ATLANTA - Channel 2 Action News obtained police body camera video that shows officers pulling a disabled man out of his car so it can be repossessed.
Willie Jones had fallen on hard times before police pulled him out of his car, causing him even more problems. “It seems like a nightmare. It seems like a dream,” Jones said.
The 69-year-old had suffered a stroke that caused some paralysis on his left side. He was going through a divorce. He had lost his job and was living in his car with his five pet turtles.
“It was home. It was just a temporary thing I had to go through until I could do better,” Jones said.
But Jones said a repo man woke him up in the middle of the night in a parking lot in Southwest Atlanta in October 2017.
He asked for time to gather his medicine, important papers, clothes and turtles, but instead the repo man called police.
Officers repeatedly asked him to get out of his car. At one point a sergeant is heard saying on the video, “OK, if you’re not going to come on out, we gonna have to pull you out.”
Jones told the officers he needed to get his things and told them about his limp arm and leg brace. After more failed attempts to get him out, an officer is heard on body camera video saying, “If that’s the case, we’re going to give him some Georgia power.”
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Officers finally pulled Jones out of his car. Jones can be heard on the body camera video crying out in pain and saying the officers are hurting his arm. The video also shows Jones land on the parking lot.
“The police department showed up, yanked me out of the car, threw me to the ground, broke my arm, and I was never charged with nothing,” Jones said.
Afterward, the sergeant is heard on video telling a repo worker, “In the future, I believe when you do have an encounter like that it becomes a civil matter. It doesn’t become an officer against the guy that’s trying to keep the car.”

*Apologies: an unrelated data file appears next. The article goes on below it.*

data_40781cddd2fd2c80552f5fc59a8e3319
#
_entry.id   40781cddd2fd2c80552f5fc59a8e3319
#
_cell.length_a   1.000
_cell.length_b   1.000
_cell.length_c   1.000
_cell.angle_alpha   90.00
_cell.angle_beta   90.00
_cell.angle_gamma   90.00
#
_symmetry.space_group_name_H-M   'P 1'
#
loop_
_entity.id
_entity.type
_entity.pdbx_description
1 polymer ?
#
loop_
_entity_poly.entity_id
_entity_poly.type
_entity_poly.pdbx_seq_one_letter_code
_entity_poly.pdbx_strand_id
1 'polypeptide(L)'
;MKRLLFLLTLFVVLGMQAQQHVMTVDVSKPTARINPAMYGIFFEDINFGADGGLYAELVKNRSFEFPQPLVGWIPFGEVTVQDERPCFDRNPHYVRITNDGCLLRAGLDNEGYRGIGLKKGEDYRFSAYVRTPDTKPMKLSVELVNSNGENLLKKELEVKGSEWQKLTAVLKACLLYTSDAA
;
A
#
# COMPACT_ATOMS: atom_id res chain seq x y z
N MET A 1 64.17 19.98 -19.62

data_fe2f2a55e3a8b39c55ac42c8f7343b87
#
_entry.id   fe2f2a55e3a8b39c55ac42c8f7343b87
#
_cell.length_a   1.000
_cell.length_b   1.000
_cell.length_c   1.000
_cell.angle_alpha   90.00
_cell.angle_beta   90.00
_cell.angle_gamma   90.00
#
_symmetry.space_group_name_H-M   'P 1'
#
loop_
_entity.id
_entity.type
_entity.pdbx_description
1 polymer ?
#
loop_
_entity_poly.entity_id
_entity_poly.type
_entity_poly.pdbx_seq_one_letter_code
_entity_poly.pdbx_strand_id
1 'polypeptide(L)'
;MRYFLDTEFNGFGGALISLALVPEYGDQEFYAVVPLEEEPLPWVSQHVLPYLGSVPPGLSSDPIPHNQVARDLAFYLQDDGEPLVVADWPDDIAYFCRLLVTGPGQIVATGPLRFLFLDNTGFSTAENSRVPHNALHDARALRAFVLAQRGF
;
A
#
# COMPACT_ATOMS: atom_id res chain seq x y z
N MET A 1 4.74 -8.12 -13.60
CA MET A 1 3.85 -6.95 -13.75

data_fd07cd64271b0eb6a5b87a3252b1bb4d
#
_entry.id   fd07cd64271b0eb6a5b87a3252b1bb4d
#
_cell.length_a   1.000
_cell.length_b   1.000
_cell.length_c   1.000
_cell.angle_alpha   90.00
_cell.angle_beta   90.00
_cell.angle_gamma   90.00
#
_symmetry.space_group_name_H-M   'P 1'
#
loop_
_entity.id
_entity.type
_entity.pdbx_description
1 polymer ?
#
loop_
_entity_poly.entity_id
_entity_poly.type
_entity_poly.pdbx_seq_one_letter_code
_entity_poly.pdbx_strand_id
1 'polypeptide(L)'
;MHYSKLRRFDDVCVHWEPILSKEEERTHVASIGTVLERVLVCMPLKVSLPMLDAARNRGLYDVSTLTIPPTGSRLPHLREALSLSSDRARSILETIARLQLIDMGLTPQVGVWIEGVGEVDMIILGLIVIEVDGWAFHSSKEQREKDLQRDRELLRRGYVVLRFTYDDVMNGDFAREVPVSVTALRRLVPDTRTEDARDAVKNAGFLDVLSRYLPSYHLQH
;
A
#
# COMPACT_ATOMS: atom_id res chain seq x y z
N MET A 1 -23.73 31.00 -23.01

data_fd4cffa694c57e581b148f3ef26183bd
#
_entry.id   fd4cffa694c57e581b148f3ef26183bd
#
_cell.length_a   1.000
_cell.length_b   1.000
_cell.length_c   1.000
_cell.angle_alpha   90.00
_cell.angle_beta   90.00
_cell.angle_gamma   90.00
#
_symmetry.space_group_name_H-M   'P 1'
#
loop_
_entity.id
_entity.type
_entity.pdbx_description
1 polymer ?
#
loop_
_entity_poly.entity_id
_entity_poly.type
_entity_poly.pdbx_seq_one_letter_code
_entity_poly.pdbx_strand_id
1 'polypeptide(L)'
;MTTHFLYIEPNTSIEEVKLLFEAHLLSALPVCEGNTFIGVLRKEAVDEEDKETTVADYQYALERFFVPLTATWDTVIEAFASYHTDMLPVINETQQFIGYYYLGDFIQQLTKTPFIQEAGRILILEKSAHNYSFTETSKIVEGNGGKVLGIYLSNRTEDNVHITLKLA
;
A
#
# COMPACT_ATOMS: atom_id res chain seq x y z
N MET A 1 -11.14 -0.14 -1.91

That isn’t the only time Atlanta police have gotten involved in a civil matter. Corlisia Sims told us she has been depressed and she doesn’t feel comfortable anymore after Atlanta police intervened in a property line dispute she had with a neighbor.
The neighbor called police after Sims said she refused to let surveyors on her property in August 2017.
Ms. Sims’ neighbor said he called the police because she was trespassing on his property, which he said is supported by the survey. Sims said a sergeant told her, “'It’s going to be done today, one way or another,' and I took that as a threat.” Sims took photographs of two surveyors on her property.
Both Sims and Jones filed complaints with Atlanta police. At first, police determined there wasn’t enough information to prove or disprove the allegations in Sims’ case. But she appealed, and her complaint was sustained. The sergeant received an oral reprimand.
In Jones’ case, Atlanta police ruled the unnecessary force complaint not sustained. But the officers received written or oral reprimands for getting involved in civil actions.
“Why they just got an oral reprimand, a little shake of the finger, instead of something more severe, what kind of message does it send when you have in both instances supervisors that are telling the police to violate the law,” said attorney Mark Bullman, who represents Jones and Sims.
Atlanta police sent Channel 2 Action News the following statement:
“Our officers are often asked to intervene in civil matters, but we have clear policies that prohibit it. In these two cases, officers were investigated and found in violation of those policies by our Office of Professional Standards. All of the officers received either an oral or written reprimand.”
No one has paid Jones’ more than $42,000 in medical bills yet. The police investigation stated there is no clear indication his arm was broken during the incident. Both Jones and Sims are considering taking legal action against the City of Atlanta.
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